During the run up to the season, the section of season previews that used to be filled with players explaining how they are in the best shape of their lives has been changed to a tally of how many players on the roster were active during the lockout. It's even been enough to give the hardest of hearts the belief that his team may benefit from the phenomenon. The effect of this is unknown of course. In the previous lockout there wasn't an exodus overseass as extensive and organized by players.
One school of thought that I've seen in the local coverage is that the players that were active during the lockout are ahead of the game compared to their teammates. That's been given as one reason as to why players like Ben Scrivens and Mike Kostka seem to have a leg up on their competition. Obviously, it makes evaluation difficult when you have to factor in how long some players have been playing before camp as Carlyle is left to wonder whether that is skewing each player's performance. The correlation is supposed to be that teams that have more players on the roster that were active as they will be better positioned to get off to a quick start in which every game matters. It will be interesting to see if, at the end of the season, playing overseas is blamed for a team fading down the stretch and missing the playoffs.
Anyway, it's uncertain value aside, what have the Leafs' done? Well, if it is a benefit then I think that the Leafs are in a good position relative to the NHL as they had a good number of players active during the lockout. Below are two tables that show all of the active Leafs as well as the league that they played in and a superficial look at their boxcar stats.
|Joffrey Lupul||KHL||Avtomobilist Yekaterinburg||9||1||3||4||4||-4|
|Mikhail Grabovski||KHL||CSKA Moskva||29||12||12||24||10||8|
|Nikolai Kulemin||KHL||Metallurg Magnitogorsk||35||14||21||35||24||23|
|Carl Gunnarsson||Allsvenskan||HC Örebro||9||0||2||2||2||-1|
|Leo Komarov||KHL||Dynamo Moskva||13||2||8||10||10||2|
|Clarke MacArthur||Germany2||Eispiraten Crimmitschau||9||4||7||11||16||?|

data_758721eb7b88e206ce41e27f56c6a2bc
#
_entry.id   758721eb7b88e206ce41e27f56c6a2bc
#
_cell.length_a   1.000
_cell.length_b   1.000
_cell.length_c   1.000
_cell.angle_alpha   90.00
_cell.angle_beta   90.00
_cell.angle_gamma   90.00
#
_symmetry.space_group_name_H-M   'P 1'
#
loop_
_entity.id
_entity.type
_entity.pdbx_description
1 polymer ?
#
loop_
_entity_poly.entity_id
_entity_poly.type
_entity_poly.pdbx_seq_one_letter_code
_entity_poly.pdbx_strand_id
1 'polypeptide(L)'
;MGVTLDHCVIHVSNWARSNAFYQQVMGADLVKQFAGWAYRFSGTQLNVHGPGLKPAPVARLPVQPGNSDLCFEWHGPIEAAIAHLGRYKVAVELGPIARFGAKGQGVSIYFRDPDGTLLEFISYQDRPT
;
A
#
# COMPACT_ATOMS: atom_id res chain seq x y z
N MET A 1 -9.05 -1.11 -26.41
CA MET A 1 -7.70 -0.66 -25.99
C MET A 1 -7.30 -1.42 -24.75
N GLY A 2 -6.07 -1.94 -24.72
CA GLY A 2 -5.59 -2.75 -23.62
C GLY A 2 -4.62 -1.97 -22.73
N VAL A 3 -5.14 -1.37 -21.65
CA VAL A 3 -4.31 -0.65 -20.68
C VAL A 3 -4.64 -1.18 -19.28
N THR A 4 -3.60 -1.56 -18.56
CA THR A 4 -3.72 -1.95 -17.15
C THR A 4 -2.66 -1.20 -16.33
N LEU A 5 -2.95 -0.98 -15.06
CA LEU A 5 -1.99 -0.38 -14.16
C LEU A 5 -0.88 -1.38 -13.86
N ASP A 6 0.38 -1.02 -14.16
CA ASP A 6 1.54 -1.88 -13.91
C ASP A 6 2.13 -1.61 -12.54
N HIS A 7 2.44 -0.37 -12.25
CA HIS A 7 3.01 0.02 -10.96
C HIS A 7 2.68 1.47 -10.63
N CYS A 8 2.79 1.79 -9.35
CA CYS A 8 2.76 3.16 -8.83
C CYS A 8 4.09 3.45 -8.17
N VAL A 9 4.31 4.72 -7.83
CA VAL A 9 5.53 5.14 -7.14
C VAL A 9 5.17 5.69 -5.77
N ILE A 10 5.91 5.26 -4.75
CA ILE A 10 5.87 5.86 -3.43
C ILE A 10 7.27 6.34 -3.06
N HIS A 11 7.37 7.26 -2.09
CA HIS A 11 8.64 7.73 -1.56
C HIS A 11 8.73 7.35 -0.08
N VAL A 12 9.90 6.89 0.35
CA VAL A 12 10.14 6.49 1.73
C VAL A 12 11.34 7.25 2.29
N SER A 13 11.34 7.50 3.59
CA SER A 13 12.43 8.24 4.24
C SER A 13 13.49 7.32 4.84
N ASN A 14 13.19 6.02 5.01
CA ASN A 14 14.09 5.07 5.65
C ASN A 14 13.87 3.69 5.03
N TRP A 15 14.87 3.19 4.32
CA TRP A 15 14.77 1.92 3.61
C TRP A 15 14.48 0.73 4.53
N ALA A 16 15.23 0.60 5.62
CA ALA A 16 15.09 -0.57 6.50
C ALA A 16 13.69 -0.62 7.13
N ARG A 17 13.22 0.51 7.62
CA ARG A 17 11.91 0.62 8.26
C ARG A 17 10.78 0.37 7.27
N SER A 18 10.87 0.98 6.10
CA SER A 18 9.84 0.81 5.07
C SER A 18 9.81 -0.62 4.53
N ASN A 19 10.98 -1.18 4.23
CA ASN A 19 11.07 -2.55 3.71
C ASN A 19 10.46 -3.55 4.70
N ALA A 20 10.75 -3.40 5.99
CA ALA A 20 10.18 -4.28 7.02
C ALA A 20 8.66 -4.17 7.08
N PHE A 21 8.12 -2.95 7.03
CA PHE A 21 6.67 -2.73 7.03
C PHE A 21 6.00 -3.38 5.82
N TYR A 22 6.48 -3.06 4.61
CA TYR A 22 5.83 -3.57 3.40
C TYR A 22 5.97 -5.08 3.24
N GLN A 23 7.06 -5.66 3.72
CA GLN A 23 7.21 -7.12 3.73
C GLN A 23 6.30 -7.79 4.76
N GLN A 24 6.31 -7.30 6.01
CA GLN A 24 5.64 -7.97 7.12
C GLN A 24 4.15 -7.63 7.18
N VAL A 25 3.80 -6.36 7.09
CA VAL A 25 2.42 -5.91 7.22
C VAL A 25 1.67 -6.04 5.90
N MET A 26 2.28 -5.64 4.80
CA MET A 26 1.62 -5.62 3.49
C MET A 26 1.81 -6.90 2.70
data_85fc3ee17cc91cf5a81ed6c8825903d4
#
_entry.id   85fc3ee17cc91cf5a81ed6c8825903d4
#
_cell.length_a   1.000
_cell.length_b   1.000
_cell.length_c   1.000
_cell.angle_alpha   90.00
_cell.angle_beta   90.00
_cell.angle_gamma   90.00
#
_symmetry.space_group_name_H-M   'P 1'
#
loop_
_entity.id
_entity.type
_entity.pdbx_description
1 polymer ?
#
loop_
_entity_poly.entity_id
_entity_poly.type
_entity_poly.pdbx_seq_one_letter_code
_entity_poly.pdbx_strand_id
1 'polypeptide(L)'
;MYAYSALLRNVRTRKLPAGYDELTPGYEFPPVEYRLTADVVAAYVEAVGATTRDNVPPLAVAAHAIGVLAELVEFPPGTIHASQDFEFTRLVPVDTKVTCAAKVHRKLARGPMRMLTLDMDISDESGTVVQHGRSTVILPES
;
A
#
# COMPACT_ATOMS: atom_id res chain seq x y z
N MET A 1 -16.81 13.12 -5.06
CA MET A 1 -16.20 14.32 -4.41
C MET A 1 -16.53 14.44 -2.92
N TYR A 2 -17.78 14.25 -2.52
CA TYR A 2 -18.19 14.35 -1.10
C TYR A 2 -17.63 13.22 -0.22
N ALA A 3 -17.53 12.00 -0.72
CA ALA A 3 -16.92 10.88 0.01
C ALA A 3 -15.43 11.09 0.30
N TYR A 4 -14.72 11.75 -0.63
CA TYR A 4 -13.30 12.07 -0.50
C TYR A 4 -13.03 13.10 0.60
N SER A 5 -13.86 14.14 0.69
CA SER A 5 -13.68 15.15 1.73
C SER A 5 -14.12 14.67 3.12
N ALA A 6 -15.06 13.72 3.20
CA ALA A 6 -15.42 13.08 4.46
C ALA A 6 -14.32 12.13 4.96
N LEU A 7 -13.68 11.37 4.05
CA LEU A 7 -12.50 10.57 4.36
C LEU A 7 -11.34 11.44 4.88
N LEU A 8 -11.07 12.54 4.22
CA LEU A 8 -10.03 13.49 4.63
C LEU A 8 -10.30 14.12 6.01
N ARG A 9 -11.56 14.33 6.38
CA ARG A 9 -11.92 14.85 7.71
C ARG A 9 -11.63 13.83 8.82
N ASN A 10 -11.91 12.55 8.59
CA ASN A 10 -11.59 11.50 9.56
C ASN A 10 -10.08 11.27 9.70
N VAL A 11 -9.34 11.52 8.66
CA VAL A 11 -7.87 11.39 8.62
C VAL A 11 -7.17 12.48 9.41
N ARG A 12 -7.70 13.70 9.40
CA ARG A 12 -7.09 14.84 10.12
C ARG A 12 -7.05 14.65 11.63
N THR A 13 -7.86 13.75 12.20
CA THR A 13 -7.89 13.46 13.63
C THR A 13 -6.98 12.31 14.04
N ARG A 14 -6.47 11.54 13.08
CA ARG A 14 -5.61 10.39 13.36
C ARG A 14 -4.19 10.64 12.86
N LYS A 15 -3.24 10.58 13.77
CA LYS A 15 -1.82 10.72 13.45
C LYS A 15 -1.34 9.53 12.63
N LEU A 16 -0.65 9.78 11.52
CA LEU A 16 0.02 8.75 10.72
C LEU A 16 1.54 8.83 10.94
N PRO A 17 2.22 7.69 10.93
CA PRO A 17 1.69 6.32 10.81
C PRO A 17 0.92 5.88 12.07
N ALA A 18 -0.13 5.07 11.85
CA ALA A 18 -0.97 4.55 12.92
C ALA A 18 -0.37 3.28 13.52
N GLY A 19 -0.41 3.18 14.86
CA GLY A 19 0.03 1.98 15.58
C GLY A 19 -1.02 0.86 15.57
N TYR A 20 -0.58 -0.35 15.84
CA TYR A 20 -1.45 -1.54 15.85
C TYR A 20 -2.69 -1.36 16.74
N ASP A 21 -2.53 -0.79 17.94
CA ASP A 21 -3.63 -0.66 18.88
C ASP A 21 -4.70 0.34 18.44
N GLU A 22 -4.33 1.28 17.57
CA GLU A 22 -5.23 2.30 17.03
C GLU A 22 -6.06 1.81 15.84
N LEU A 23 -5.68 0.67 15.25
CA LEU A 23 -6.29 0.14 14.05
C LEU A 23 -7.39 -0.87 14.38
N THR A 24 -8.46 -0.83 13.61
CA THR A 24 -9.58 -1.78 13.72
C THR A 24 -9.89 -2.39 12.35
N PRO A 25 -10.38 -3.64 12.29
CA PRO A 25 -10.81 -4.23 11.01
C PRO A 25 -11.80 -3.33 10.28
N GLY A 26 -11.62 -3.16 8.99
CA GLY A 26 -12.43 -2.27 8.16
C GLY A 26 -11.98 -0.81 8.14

|Nazem Kadri||AHL||Toronto Marlies||27||8||18||26||26||5|
|Matt Frattin||AHL||Toronto Marlies||20||9||7||16||14||5|
|Mike Kostka||AHL||Toronto Marlies||34||6||28||34||38||7|
|Jake Gardiner||AHL||Toronto Marlies||22||9||8||17||26||5|
|Korbinian Holzer||AHL||Toronto Marlies||30||1||7||8||26||12|
|Mark Fraser||AHL||Toronto Marlies||30||2||3||5||114||9|
In terms of the players that were active, the Leafs did decently. Of the top 12 forwards seven saw at least some action while three of the top six defencemen played as well as all three possibilities for the final spots on the blueline. Obviously it would have been good to see Phil Kessel, Dion Phaneuf, and Tyler Bozak play somewhere during the lockout but you can rest assured that at least Phaneuf was out hunting mastodons to keep in shape.
|Ben Scrivens||AHL||Toronto Marlies||22||14||7||1||2||2.22||0.917|
One concern for Leafs fans may be that while Scrivens was playing well (after recovering from a brutal start) in the AHL, James Reimer was not playing regularly. But I have some good news on that front: goalies do not need a lot of games in a row to play well. Rather, good goalies play a lot of games in a row because they are playing well. One tidbit from that post is that the examples cited actually show a downward slope in their performance over the life of their games played streak. If the Leafs are lucky (hahaha what a dumb way to start a thought) then maybe Reimer can get to speed quickly especially considering his concussion last year.